Simulating the Evolution of Life in South America

Modeling the ecology and evolution of biodiversity: Biogeographical cradles, museums, and graves (2018) Rangel et al., Science, 244, DOI: 10.1126/science.aar5452

The Crux

Understanding the processes which drive biodiversity worldwide is never more crucial than now, in a world where biodiversity is shrinking rapidly. Biogeography, the study of species distributions, has come a long way, but there are still a lot of problems that need solving, including improving our understanding of the interactions between factors like climate change, dispersal abilities, fragmentation and species competition, to name a few.

This paper attempted to analyse some of the effects of those factors in concert, by producing a simulation of the evolutionary process in the world’s most biologically diverse continent, South America.

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Locating Shark’s Teeth in the Phone Book

Supervisors: they’re our mentors, bosses, idols. Sometimes, they can seem almost super-human – they know everything, and find every single flaw in your work.

So it can be easy to forget that your supervisors and various other higher-ups are not necessarily a species of perfect, paper mass-producing, hyper-creative geniuses, but in reality just experienced people, who still make mistakes and have “brain-farts”. The following is a personal encounter I had which serves as proof.

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Anne Sverdrup-Thygeson: Rise of the Planet of the Insects

Anne-Sverdrup-Thygeson has made it her life's mission to fascinate the world - with insects

Anne-Sverdrup-Thygeson has made it her life’s mission to fascinate the world – with insects (Image Credit: Håkon Sparre, CC BY 2.0)

The Internet has been set abuzz (pun intended) lately by rumours of the Insect Apocalypse. And whilst the concept itself is depressing, it’s worth smiling at the fact that the public has finally started to take an interest in the ecological plight of a group of animals until recently ignored whenever possible. After all, insects include, wasps, cockroaches, bees and myriad other ‘nasties’.

Professor Anne Sverdrup-Thygeson is one academic/author who has made it her life’s mission to turn people around on insects, which includes her recent Brage Prize nominated book “Terra Insecta”. Sam Perrin and I sat down at the recent Norwegian Ecological Society Conference to ask Anne about why people have an aversion to creepy crawlies, how scientific communication helps in her mission, and whether or not the planet could survive the eradication of the mosquito.

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Demonstrating Adaptive Evolution in Parasites

Host defense triggers rapid adaptive radiation in experimentally evolving parasites (2019) Bush et al., Evolution Letters, p. 1-9

The Crux

Adaptive radiation is a fascinating ecological concept, one with which anyone who knows the tale of Darwin’s finches will be familiar with. The basic premise is that an organism may evolve different forms (and ultimately become different species) in response to pressures exerted upon them.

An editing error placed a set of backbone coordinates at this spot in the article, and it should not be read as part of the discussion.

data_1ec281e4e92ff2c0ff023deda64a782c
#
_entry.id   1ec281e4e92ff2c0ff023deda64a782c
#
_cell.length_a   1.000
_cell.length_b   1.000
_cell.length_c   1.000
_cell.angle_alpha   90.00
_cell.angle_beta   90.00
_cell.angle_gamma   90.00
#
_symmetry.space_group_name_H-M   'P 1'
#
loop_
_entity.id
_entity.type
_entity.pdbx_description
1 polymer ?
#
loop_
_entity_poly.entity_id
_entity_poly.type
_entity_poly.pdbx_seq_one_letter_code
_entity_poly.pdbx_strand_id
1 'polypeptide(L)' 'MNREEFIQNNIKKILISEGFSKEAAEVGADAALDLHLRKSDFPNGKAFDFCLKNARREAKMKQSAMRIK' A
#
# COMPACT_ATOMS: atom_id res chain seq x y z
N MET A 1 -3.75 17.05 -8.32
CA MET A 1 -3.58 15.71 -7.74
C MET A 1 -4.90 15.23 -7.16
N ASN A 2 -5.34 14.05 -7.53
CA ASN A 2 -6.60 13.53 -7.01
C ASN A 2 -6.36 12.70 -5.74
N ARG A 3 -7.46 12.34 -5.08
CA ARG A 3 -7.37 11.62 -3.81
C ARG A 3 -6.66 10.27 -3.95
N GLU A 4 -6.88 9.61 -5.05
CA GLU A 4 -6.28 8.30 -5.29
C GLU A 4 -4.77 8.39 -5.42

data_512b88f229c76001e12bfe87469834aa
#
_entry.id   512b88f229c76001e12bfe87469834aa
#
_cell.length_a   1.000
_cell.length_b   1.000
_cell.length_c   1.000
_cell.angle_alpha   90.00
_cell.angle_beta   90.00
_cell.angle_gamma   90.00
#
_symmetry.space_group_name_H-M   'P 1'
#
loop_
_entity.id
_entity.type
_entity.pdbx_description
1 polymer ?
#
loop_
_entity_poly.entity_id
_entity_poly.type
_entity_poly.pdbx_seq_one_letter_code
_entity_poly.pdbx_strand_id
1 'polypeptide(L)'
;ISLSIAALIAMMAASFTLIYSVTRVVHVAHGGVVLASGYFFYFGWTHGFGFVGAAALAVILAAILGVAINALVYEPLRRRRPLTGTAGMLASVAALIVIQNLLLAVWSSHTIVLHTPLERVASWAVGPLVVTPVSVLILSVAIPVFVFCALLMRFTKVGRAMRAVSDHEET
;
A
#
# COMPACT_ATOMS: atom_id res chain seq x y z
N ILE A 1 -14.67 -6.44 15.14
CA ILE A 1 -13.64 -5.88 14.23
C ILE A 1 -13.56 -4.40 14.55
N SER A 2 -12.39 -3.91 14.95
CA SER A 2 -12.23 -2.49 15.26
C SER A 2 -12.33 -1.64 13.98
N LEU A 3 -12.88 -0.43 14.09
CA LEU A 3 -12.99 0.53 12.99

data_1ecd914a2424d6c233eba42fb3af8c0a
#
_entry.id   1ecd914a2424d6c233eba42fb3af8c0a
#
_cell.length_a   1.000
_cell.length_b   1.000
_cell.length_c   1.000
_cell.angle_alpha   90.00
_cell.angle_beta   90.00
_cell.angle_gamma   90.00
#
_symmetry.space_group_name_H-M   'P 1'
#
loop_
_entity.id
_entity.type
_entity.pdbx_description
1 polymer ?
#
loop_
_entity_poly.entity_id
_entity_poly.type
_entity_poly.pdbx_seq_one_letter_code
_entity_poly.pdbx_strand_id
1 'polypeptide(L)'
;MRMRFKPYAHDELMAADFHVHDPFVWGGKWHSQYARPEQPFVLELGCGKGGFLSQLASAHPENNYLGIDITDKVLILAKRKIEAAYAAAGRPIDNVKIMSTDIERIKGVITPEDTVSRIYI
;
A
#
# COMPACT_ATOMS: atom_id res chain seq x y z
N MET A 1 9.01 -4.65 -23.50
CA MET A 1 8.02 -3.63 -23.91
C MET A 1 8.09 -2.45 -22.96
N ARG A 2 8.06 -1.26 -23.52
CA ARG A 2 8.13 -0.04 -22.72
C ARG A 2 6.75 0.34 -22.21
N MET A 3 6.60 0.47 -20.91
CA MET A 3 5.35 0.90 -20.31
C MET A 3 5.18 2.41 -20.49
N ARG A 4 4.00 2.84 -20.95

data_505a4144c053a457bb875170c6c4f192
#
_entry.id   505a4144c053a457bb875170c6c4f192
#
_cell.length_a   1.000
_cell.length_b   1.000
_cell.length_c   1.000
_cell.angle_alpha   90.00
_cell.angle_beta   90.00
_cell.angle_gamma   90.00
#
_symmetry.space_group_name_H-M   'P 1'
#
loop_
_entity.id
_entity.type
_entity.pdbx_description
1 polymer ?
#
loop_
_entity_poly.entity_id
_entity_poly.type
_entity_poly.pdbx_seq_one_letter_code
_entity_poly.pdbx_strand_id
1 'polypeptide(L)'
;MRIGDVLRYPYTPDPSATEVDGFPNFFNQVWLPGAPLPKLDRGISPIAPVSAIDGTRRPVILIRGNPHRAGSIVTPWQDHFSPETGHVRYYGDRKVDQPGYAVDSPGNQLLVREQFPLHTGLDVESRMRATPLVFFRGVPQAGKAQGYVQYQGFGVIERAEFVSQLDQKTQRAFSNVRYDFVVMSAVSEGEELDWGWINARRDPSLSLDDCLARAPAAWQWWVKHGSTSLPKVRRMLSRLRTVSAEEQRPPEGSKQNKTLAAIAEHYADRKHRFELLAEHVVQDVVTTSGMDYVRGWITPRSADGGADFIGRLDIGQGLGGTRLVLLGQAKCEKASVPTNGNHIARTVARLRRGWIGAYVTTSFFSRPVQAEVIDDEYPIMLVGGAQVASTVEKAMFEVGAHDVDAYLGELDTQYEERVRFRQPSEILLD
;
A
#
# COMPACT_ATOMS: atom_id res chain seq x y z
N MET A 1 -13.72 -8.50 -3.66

But whilst this may have been observed in many vertebrates, it’s often overlooked in parasites, whereby host defenses can prompt divergence in parasite morphology. Today’s paper wanted to test the two basic concepts of evolution. 1) Can host defenses prompt physical changes in parasites? 2) Are these changes heritable?

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Why Pseudoscience Gives Me Nightmares

Whilst pseudoscience is nothing new, it seems a lot more prevalent these days. So what can the scientific community, and the public in general, do about it? (Image Credit: Becker 1999, CC BY 2.0)

Fake science – or pseudoscience – has been around forever and somehow like that really annoying guy at the party just won’t go away. How is it in an age ruled by smart phones and CRISPR sci-fi level biotech are people still buying crystals and talking about super foods (don’t get me started on Goop). While I try to adopt a Californian “you do you” attitude to almost everything, people purporting even the most innocuous pseudoscience need to be stopped by both you and me.

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Andrew MacDougall: Finding Ecological Solutions for the Farming Industry

The farming industry has had a strange relationship with ecology over the years. They have been maligned by claims they shoot native species, suck up water greedily from nature and the people, and pollute our countryside with pesticides, all whilst producing the food many of us subsist on. So why haven’t ecologists worked with them more closely?

At the recent NØF 2019 Conference, Tanja Petersen and I sat down with Canadian ecologist Professor Andrew MacDougall, who has been working with the farming industry for the past six years to quantify their contribution to ecosystem services. We talked about the often damaging public perception of farmers, how his stereotypes were challenged by working with them, and the biggest problems the industry will face heading into the next fifty years.

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